Portents have been fulfilled by an obscenity slithering from a wretched vulva, and its birth heralds the mighty return of RAVENOIR, who takes flight with the wingspan to cast tormenting shadows upon those of a so-called “righteous” path. Since igniting The Darkest Flame of Eternal Blasphemy last year, these Czechian heretics have abstained only from inactivity, and now the forbidden fruits of their ongoing efforts have been reaped In the Womb of Sin. This new opus is drenched in the sacrilege of its predecessor, and it also delves further into the raven’s lore with a variety of haunting textures, which combine with the heavy elements to wage an infernal attack. These immense atmospheric and compositional details propel RAVENOIR through the heights of endless night, where purity is denounced in favor of a fleshy celebration, and In the Womb of Sin boasts a glorious descent into the pits of depravity.
Ominous and mist-shrouded perversions approach on “The Ecstasy of Desecration,” and its grandiose procession unveils the wrath to launch successive acts of indulgence. Cavernous points echo the apparency of many dark shades, which drift into a bleak and dissonant core on the title track, and a steady pulse carries that tone while deviating to reflect other influences in the riffing advance. Its currents interact favorably with soloing to spawn a notable melodic development, and this skillful harmonizing effect returns when fretted patterns exert force alongside a crushing menace. Fury is unleashed on “The Cold of Casemates,” with its percussive intensity matched by a razor-edged riff attack, and noted details are encountered amid the havoc before it invades “The Scene Obscene.” Heavy chugged and tremolo rhythms soon take hold, and they merge with ambience to evoke haunting scenes through a different variety of harmony. A similar manifestation issues from the disturbed presence and warped string entrancement of certain riffs on “Stigma Infernoir,” where an emerging aura culminates with sinister chord impositions, and these areas highlight a perfectly crisp yet raw balance in the guitar distortion. “Sinfonia of Vice” is strategically placed between those preceding tracks, and it strengthens their possession with its organ keys and various orchestral elements.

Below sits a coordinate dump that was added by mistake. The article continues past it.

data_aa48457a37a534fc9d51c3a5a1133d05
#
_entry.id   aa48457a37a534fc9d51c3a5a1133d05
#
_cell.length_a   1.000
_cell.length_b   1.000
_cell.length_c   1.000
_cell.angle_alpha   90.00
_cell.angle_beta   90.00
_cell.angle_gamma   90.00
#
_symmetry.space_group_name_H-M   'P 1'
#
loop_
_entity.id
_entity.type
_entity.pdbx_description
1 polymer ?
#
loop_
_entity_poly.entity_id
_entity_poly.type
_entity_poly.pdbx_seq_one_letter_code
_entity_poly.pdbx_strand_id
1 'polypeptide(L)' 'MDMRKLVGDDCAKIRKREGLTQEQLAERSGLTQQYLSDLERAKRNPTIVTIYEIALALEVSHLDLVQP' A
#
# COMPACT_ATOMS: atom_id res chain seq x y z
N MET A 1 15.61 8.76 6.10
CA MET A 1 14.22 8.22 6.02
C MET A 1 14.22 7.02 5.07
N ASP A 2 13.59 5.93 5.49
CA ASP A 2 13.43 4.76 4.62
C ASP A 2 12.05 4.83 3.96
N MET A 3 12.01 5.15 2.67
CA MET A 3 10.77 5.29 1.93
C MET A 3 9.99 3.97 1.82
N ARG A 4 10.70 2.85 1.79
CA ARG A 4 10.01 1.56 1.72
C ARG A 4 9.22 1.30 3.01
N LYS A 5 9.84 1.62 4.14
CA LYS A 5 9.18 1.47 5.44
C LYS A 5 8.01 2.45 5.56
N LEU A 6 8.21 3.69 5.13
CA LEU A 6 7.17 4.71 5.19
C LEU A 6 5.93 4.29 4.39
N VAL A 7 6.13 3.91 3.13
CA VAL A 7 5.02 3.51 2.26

Atmospheric enchantments persist in sections of clean-stringed desolation on “The Infinity of Temptation,” which surround the entranced notes creeping from its vast distorted plane, and traces of a dark ballad surface as lead melodies soar across the euphoric pace. That elegance is contrasted with heavy swaggering progressions on “Mother Storm,” where the aural presence also lingers during quickened passages, and the tempest is enhanced by thundering elements before a solo drives its strike. Other samples aim to provoke on “Excommunication,” and they suit its raw tremolo and blast-beaten expanse, along with the areas where a slow arpeggiated crunch and glaring adjuncts reconjure the ambience. The lord’s prayer is reduced to mockery before reaching a definitive nocturnal exaltation on “Lunar Choir,” with its acoustic and bass lines accompanying children of the night, and a sinister rhythmic stride commences while pursuing malevolence in noted courses. Alesh AD has matched the orchestrated dynamism with his vocal delivery throughout, but here especially he projects a visceral force that magnifies the shadowy eminence, and its pact is sealed in the majestic gloom of leadwork until crossing to the “Labyrinth of Shadows.” This contemplative instrumental reinforces a collective spellbinding impact, and its pulse endures to bring the menacing nightside appeal into eternity.